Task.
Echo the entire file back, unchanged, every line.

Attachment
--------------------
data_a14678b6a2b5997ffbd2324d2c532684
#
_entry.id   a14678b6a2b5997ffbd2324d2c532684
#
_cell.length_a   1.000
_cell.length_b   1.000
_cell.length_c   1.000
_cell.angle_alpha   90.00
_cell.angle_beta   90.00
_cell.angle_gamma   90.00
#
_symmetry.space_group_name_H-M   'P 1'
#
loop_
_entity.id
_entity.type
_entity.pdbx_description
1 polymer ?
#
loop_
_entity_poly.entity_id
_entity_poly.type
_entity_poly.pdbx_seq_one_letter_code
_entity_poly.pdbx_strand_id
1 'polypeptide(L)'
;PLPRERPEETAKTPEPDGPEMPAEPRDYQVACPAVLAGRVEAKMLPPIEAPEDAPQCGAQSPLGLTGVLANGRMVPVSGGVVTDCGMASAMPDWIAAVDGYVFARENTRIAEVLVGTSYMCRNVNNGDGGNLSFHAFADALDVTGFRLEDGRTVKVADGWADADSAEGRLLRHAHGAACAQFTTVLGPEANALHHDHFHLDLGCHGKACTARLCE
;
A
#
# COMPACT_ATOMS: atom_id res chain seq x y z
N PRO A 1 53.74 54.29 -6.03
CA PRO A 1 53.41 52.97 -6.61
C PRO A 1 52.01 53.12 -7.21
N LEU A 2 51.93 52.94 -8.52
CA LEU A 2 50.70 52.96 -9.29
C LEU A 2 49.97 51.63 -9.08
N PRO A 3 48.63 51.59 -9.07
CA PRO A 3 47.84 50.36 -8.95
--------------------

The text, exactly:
data_a14678b6a2b5997ffbd2324d2c532684
#
_entry.id   a14678b6a2b5997ffbd2324d2c532684
#
_cell.length_a   1.000
_cell.length_b   1.000
_cell.length_c   1.000
_cell.angle_alpha   90.00
_cell.angle_beta   90.00
_cell.angle_gamma   90.00
#
_symmetry.space_group_name_H-M   'P 1'
#
loop_
_entity.id
_entity.type
_entity.pdbx_description
1 polymer ?
#
loop_
_entity_poly.entity_id
_entity_poly.type
_entity_poly.pdbx_seq_one_letter_code
_entity_poly.pdbx_strand_id
1 'polypeptide(L)'
;PLPRERPEETAKTPEPDGPEMPAEPRDYQVACPAVLAGRVEAKMLPPIEAPEDAPQCGAQSPLGLTGVLANGRMVPVSGGVVTDCGMASAMPDWIAAVDGYVFARENTRIAEVLVGTSYMCRNVNNGDGGNLSFHAFADALDVTGFRLEDGRTVKVADGWADADSAEGRLLRHAHGAACAQFTTVLGPEANALHHDHFHLDLGCHGKACTARLCE
;
A
#
# COMPACT_ATOMS: atom_id res chain seq x y z
N PRO A 1 53.74 54.29 -6.03
CA PRO A 1 53.41 52.97 -6.61
C PRO A 1 52.01 53.12 -7.21
N LEU A 2 51.93 52.94 -8.52
CA LEU A 2 50.70 52.96 -9.29
C LEU A 2 49.97 51.63 -9.08
N PRO A 3 48.63 51.59 -9.07
CA PRO A 3 47.84 50.36 -8.95